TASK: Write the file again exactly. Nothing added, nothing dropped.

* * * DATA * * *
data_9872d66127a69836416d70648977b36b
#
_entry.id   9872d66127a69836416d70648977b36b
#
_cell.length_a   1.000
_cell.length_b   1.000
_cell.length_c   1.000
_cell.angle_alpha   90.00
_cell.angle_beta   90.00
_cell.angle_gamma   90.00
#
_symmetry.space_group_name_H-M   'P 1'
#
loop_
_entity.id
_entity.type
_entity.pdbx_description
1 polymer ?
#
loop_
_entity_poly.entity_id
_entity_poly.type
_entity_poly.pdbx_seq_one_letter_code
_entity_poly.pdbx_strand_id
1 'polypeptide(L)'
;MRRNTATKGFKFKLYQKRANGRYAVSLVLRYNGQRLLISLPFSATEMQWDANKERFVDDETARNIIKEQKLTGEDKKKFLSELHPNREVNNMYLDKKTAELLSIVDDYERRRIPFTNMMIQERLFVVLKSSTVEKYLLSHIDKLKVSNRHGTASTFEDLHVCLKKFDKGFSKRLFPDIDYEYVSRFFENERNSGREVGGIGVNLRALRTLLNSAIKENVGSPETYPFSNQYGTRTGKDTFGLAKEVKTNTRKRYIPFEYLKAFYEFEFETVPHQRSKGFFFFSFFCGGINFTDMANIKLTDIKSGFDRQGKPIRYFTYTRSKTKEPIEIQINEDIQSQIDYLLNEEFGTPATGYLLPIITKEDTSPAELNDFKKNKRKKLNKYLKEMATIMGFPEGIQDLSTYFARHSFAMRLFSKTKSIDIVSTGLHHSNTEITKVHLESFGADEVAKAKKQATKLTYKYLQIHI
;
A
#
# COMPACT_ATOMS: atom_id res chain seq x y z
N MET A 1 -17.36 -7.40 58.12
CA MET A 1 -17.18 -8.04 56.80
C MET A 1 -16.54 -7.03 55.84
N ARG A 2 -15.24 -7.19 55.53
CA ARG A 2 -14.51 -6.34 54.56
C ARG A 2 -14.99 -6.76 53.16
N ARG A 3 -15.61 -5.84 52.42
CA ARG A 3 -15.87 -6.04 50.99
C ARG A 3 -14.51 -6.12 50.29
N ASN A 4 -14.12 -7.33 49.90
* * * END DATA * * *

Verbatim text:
data_9872d66127a69836416d70648977b36b
#
_entry.id   9872d66127a69836416d70648977b36b
#
_cell.length_a   1.000
_cell.length_b   1.000
_cell.length_c   1.000
_cell.angle_alpha   90.00
_cell.angle_beta   90.00
_cell.angle_gamma   90.00
#
_symmetry.space_group_name_H-M   'P 1'
#
loop_
_entity.id
_entity.type
_entity.pdbx_description
1 polymer ?
#
loop_
_entity_poly.entity_id
_entity_poly.type
_entity_poly.pdbx_seq_one_letter_code
_entity_poly.pdbx_strand_id
1 'polypeptide(L)'
;MRRNTATKGFKFKLYQKRANGRYAVSLVLRYNGQRLLISLPFSATEMQWDANKERFVDDETARNIIKEQKLTGEDKKKFLSELHPNREVNNMYLDKKTAELLSIVDDYERRRIPFTNMMIQERLFVVLKSSTVEKYLLSHIDKLKVSNRHGTASTFEDLHVCLKKFDKGFSKRLFPDIDYEYVSRFFENERNSGREVGGIGVNLRALRTLLNSAIKENVGSPETYPFSNQYGTRTGKDTFGLAKEVKTNTRKRYIPFEYLKAFYEFEFETVPHQRSKGFFFFSFFCGGINFTDMANIKLTDIKSGFDRQGKPIRYFTYTRSKTKEPIEIQINEDIQSQIDYLLNEEFGTPATGYLLPIITKEDTSPAELNDFKKNKRKKLNKYLKEMATIMGFPEGIQDLSTYFARHSFAMRLFSKTKSIDIVSTGLHHSNTEITKVHLESFGADEVAKAKKQATKLTYKYLQIHI
;
A
#
# COMPACT_ATOMS: atom_id res chain seq x y z
N MET A 1 -17.36 -7.40 58.12
CA MET A 1 -17.18 -8.04 56.80
C MET A 1 -16.54 -7.03 55.84
N ARG A 2 -15.24 -7.19 55.53
CA ARG A 2 -14.51 -6.34 54.56
C ARG A 2 -14.99 -6.76 53.16
N ARG A 3 -15.61 -5.84 52.42
CA ARG A 3 -15.87 -6.04 50.99
C ARG A 3 -14.51 -6.12 50.29
N ASN A 4 -14.12 -7.33 49.90